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Allen: pain of defeat eased by being in Buckinghamshire, not Belfast

Sportsbeat
·3-min read
Champion of Champions Allens reckons the Northern Ireland Open being held away from Belfast's Waterfront Hall reduced the pressure
Champion of Champions Allens reckons the Northern Ireland Open being held away from Belfast's Waterfront Hall reduced the pressure

Mark Allen admits the heartache of losing in the Northern Ireland Open is eased by the tournament being held almost 300 miles away from Belfast, writes Will Jennings.

Antrim’s world No.8 fell to a 4-1 defeat against world No.25 Scott Donaldson in the third round to extend his disappointing run of form at his home tournament.

Allen has never reached the semi-final of the Home Nations event since his maiden appearance in 2016, usually held at Belfast’s Waterfront Hall but this year at the behind closed doors Marshall Arena in Milton Keynes owing to Covid-19.

The Champion of Champions lamented his inability to get going but says the lack of expectation in Buckinghamshire, not Belfast, dilutes the pain of defeat.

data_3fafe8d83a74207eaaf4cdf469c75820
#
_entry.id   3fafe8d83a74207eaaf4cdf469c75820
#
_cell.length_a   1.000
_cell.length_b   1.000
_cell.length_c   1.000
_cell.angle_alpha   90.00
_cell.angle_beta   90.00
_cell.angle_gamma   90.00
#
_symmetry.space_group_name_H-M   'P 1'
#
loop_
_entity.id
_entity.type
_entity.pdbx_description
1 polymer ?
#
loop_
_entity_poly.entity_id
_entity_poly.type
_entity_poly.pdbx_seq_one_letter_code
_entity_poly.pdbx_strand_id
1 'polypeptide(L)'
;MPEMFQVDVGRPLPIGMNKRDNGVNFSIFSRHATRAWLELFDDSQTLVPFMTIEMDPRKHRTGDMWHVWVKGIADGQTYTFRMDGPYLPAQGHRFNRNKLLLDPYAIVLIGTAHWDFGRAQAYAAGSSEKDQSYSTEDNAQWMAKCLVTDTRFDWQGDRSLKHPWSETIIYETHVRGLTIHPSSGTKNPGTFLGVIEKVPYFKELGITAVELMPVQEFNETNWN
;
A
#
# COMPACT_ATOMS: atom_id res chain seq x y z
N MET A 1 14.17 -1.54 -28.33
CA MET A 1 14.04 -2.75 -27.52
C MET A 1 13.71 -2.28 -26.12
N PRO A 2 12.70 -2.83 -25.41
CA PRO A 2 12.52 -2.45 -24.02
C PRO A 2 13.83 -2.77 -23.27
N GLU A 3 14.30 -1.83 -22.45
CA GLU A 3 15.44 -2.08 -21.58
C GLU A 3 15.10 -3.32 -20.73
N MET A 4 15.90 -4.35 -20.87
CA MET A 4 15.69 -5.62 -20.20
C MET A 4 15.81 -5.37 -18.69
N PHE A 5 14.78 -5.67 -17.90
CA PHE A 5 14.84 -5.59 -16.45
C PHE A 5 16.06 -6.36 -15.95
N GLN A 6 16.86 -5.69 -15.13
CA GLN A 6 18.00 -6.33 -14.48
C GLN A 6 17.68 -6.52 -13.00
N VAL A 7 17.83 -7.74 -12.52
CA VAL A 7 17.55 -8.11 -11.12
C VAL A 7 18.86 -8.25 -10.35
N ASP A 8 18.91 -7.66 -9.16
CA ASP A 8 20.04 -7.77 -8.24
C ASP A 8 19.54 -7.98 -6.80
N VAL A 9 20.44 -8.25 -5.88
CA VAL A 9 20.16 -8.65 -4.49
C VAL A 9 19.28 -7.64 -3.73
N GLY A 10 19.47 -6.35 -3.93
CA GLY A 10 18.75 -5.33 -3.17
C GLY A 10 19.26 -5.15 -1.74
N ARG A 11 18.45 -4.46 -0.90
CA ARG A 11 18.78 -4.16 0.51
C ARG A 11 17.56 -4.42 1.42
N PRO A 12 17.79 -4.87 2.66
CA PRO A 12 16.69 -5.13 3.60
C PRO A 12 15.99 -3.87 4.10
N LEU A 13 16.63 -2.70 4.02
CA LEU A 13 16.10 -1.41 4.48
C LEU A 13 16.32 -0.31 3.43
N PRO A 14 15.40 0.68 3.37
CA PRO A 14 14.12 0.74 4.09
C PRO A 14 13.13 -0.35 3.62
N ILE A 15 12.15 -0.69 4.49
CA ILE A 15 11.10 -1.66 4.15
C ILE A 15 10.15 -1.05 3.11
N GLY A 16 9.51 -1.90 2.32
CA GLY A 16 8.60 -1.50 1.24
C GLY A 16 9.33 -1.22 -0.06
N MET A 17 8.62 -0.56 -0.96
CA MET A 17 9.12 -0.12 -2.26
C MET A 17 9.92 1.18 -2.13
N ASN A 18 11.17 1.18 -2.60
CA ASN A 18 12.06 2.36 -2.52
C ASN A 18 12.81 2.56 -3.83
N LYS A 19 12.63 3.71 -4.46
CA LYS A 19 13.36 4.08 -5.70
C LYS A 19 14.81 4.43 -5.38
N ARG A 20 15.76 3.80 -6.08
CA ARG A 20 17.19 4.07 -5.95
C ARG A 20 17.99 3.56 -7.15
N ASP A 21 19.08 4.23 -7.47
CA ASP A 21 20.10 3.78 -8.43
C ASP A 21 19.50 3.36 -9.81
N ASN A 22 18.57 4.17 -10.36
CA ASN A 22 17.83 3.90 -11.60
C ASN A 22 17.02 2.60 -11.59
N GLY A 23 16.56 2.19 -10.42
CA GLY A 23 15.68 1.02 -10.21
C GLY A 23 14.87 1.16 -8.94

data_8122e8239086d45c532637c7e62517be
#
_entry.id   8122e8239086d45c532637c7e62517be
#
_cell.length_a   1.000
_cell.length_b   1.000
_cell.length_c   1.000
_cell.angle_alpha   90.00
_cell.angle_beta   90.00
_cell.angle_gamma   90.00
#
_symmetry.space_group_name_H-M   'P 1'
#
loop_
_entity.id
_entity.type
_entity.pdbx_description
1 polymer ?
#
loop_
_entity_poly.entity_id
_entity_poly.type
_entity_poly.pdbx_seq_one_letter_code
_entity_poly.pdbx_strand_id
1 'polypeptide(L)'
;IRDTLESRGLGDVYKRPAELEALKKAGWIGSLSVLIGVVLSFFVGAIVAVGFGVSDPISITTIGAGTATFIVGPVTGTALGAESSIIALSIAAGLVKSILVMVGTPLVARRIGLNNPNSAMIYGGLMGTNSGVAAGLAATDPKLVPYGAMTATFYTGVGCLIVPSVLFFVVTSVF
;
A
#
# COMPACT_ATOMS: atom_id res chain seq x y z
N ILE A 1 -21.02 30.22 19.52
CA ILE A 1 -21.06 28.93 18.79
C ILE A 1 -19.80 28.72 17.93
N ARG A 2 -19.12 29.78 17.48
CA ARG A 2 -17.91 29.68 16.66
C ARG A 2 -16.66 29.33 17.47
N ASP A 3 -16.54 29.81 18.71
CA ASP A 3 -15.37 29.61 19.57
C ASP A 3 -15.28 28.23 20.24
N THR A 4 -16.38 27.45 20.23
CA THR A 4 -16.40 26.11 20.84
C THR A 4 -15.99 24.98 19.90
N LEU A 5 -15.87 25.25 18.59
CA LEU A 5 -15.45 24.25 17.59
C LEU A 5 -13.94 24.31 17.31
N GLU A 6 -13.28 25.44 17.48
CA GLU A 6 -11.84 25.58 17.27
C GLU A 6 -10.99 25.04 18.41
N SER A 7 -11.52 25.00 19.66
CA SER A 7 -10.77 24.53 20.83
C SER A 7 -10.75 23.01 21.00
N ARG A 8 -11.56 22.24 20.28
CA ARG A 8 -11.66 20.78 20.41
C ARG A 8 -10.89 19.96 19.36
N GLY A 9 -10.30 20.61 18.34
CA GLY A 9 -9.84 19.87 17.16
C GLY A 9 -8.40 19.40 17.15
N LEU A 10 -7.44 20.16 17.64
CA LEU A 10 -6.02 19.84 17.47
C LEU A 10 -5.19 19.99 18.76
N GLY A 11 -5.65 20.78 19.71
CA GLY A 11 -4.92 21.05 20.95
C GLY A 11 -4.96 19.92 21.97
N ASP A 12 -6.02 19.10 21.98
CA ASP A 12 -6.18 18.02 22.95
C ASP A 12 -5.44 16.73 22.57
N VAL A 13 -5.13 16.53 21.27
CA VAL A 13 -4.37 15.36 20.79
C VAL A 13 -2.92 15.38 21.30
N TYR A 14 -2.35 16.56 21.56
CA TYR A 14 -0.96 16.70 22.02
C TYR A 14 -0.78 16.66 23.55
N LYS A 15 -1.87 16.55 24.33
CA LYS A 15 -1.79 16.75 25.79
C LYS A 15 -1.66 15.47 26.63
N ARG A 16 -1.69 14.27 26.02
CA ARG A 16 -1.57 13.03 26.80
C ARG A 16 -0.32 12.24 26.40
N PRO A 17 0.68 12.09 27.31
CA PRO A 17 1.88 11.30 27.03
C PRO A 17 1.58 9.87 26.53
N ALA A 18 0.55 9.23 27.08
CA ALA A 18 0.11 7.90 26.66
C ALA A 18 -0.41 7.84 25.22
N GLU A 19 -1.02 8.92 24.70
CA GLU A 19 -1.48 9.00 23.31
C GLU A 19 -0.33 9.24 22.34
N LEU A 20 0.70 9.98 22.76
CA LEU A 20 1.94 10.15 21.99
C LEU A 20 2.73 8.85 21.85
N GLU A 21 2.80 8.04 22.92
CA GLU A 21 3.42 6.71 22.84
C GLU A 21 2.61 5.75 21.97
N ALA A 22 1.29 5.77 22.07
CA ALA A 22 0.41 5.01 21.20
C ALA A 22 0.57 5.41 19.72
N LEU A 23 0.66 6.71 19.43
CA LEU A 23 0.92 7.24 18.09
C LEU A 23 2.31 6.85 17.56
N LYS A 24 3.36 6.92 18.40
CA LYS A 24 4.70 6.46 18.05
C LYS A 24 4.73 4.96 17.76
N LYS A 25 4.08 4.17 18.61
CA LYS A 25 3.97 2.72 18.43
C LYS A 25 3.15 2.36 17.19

Asked if the intensity of emotion matched that of losing in Northern Ireland, the 34-year-old said: “It doesn’t feel that way at all this year.

“In the build-up there’s been no pressure on me. The only pressure on me this week was the pressure I put on myself at every tournament, and that was a good thing. Every tournament feels like the same at the minute, which is far from ideal.

“To be honest I never really got started today – I lost the white a few times when I had chances in the balls but all in all, Scott played much better than I did and deserved the win.

“He was due to get one over on me but he completely outplayed me today. The few chances that I had, my positional play wasn’t as good as it has been.

“Scott was very good over distance – his long potting was very good, some very good safety so all in all it was a good performance by him.”

The Scot, who had never previously beaten Allen on the six occasions they’d met, struck breaks of 86, 74 and 51 and while Allen levelled the scores with a 61 in the second, Donaldson rattled off three straight frames to move into the last 16.

Next up for Allen is a tilt at the prestigious UK Championship, one of snooker’s Triple Crown events alongside the World Championship and Masters which is also being held in Milton Keynes.

Allen has reached the final and semi-finals in York over the last two years and reckons his game is in good enough shape to launch another assault on the title.

“I know my game’s good – I know I still need to work on a couple of things but all in all I’m not going to get too down on myself because of one poor day at the office,” he added.

“I’m just looking forward to the UK Championship – it’s a shame we’re not going to York.”

Watch the Northern Ireland Open live on Eurosport, Eurosport app, and stream on discovery+